A neat little video from Stephen Hackett discussing the black MacBook. I remember when these came out and wanted one desperately. But in the end, I wasn’t willing to spend the extra $150 just for the black casing and ended up with the white model instead.
It was an excellent machine and served me well for about five years before I purchased an 11-inch MacBook Air to replace it.
JF Martin, on Apple’s latest holiday ad:
On many occasions, parents will give the kids an iPad in order to… calm them down. These little girls certainly seem to move some air around them. Apple wants us to believe these moments become an opportunity for creative expression. Maybe. But this parenting behaviour is far too common in our society. Sure this same thing happened before the iPad. Parents would put us in front of a TV show or a movie so we can give them some relief. Yet, with the iPad, it is even more common because of the device portability. I see this as setting our kids aside from our society, our reality. They no longer learn from their parents, they learn from the Internet.
This was my exact reaction to the ad as well. The ending is quite heartwarming, but all of the moments leading up to it gave me pause. The parents sure seem to push the iPad on these kids a bit more than I would prefer.
Comparing this new ad to, what I consider to be, the best ad of all time. Which was released by Apple in 2013 and has a similar spirit to this new one. The teenager in the 2013 ad isn’t being pushed toward using devices, he uses them as a way to express himself and share memories with the family. It isn’t a result of parents occupying his time, it’s something he wanted to do.
I was a huge fan of Half-Life back in my PC days in the early 2000s. I sunk countless hours into Half-Life 2 and like many others have hoped that Valve would eventually release a new game in the series. I’m a little bummed that Alyx is being released as a VR game, though, I just can’t imagine myself investing the amount of money necessary to get a VR setup built out. I just hope they release an alternative version of the game that doesn’t require a VR headset and can be played on a console or operating system that I’m actually willing to use.
If you have older Macs around the house, this link might be worth saving for a rainy day.
This is actually pretty rad and seems like a neat weekend project to play around with. But taking it a bit further, it makes me wonder how much it would cost and how difficult it would be to replace my car’s head unit with something that I could get wireless CarPlay on.
So it’s flabbergasting to now see Berners-Lee in the New York Times sidestepping any accountability, and instead promoting himself as the restorer of the web’s virtue. Berners-Lee is pushing what he calls the Contract for the Web, which he describes, with no irony, as a “global plan of action … to make sure our online world is safe, empowering and genuinely for everyone.” He assures us that “the tech giants Google, Facebook, [and] Microsoft” are all “committing to action.” What a relief! Berners-Lee still seems to think Big Tech can do no wrong, even at a time when public and political opinion are going the opposite direction.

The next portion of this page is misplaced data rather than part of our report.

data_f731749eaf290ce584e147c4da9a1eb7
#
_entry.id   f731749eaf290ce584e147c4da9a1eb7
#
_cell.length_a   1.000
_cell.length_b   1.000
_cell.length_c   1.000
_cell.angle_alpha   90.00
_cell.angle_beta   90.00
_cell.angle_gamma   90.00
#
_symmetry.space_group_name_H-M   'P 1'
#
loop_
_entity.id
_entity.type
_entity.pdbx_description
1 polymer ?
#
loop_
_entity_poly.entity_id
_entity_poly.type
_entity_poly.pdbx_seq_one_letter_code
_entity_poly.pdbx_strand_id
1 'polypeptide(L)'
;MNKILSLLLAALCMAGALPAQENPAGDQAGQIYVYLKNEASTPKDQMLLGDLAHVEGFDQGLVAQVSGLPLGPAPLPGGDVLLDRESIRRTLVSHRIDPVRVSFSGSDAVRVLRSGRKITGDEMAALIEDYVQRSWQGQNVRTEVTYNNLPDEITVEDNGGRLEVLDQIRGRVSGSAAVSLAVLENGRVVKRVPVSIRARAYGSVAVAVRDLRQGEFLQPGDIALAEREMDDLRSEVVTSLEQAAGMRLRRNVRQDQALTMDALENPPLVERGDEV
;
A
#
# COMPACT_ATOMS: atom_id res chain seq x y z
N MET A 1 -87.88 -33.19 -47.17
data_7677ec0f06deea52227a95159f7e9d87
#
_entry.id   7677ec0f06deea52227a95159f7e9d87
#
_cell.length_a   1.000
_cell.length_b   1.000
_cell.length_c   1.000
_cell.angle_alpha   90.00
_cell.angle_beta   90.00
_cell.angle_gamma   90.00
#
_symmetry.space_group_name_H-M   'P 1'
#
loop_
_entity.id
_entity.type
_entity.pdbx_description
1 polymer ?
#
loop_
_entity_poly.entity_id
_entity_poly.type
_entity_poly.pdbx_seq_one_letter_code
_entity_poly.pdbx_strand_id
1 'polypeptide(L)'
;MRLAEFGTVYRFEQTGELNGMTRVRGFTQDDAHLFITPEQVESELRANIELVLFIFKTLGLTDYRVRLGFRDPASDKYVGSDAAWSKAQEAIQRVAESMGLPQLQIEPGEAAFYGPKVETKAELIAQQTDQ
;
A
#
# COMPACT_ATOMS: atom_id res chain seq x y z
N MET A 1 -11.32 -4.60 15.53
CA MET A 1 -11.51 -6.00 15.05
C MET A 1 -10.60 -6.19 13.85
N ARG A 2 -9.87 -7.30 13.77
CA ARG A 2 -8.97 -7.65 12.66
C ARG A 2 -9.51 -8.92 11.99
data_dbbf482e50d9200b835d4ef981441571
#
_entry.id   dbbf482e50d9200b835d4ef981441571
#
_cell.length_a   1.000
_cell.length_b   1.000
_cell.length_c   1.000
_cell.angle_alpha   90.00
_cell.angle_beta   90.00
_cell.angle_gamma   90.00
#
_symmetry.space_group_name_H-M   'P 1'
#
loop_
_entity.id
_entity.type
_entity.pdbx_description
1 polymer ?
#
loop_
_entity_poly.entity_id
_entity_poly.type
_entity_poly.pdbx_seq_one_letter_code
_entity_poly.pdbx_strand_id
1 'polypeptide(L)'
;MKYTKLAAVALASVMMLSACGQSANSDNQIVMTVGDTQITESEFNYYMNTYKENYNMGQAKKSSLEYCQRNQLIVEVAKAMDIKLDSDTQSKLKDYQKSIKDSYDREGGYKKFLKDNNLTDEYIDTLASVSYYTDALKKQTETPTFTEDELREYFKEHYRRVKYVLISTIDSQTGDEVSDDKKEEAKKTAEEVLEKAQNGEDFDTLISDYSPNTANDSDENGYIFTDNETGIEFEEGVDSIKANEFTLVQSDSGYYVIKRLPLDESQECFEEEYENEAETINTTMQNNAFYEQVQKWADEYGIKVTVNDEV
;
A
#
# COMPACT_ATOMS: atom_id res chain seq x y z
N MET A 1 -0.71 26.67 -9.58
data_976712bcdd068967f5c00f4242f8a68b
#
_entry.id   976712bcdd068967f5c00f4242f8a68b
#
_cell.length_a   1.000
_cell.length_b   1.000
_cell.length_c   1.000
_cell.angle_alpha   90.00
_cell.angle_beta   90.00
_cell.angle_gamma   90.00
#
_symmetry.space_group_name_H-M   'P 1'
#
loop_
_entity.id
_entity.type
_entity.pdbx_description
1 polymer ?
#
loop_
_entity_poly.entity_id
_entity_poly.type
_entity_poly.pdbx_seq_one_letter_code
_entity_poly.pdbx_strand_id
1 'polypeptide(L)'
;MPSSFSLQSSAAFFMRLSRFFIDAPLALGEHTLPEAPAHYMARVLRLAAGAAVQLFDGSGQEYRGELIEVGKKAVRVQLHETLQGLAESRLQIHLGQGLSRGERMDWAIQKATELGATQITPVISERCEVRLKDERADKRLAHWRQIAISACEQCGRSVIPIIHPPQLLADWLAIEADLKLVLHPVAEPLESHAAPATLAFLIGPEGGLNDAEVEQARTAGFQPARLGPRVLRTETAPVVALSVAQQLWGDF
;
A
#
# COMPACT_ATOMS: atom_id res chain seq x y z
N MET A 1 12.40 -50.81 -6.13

I don’t think I’m nearly as negative as Matthew, but I do find it ironic that this “Contract for the Web” is being supported by Google and Facebook.
Google is the primary driving force behind a project which essentially created a dumbed-down version of HTML, that thousands of websites have been functionally forced to implement in order to maintain reasonable rankings in search results. But many of these AMP sites are nearly indistinguishable from one-another and the improved page load times that AMP promises could just as easily been obtained by building a fast non-AMP website to begin with.
And then there’s Facebook, which has built one of the largest walled gardens the internet has ever seen.
It sort of discredits the whole endeavor, if you ask me.
(Via Nick Heer.)
Josh Ginter switched to the stock Mail, Calendar, Notes, and Reminders apps after the launch of iOS 13, to see if the new versions would be suitable for his needs. In the end, he ended up switching back to the third-party apps he was using previously. But it’s interesting to read his reasoning as to why he prefers the third-party option in each of the app categories.
I’ve noticed more and more websites now only loading images on a page when you scroll to down to them. It’s called ‘Lazy Loading‘ and I hate it. I’m all for saving bandwidth and improving page loading times but this trend is incredibly annoying.
I completely understand why web developers choose to use lazy loading on their sites, it’s heavily encouraged by Google in their Page Speed Insights tool and is commonly suggested in online guides as a way to improve load times. But using lazy loading is often times exactly as its name suggests — lazy. It doesn’t lead to a good experience for site visitors and doesn’t actually accomplish what should be the end goal — sensibly sized web pages that load fast.
The problem is that the right way to do things isn’t easy. The task of properly sizing and optimizing images is tedious. And it’s often difficult to know what can safely be cut from your design without being a detriment to the site. But those time consuming and difficult tasks are really what needs to be done, not simply enabling lazy loading.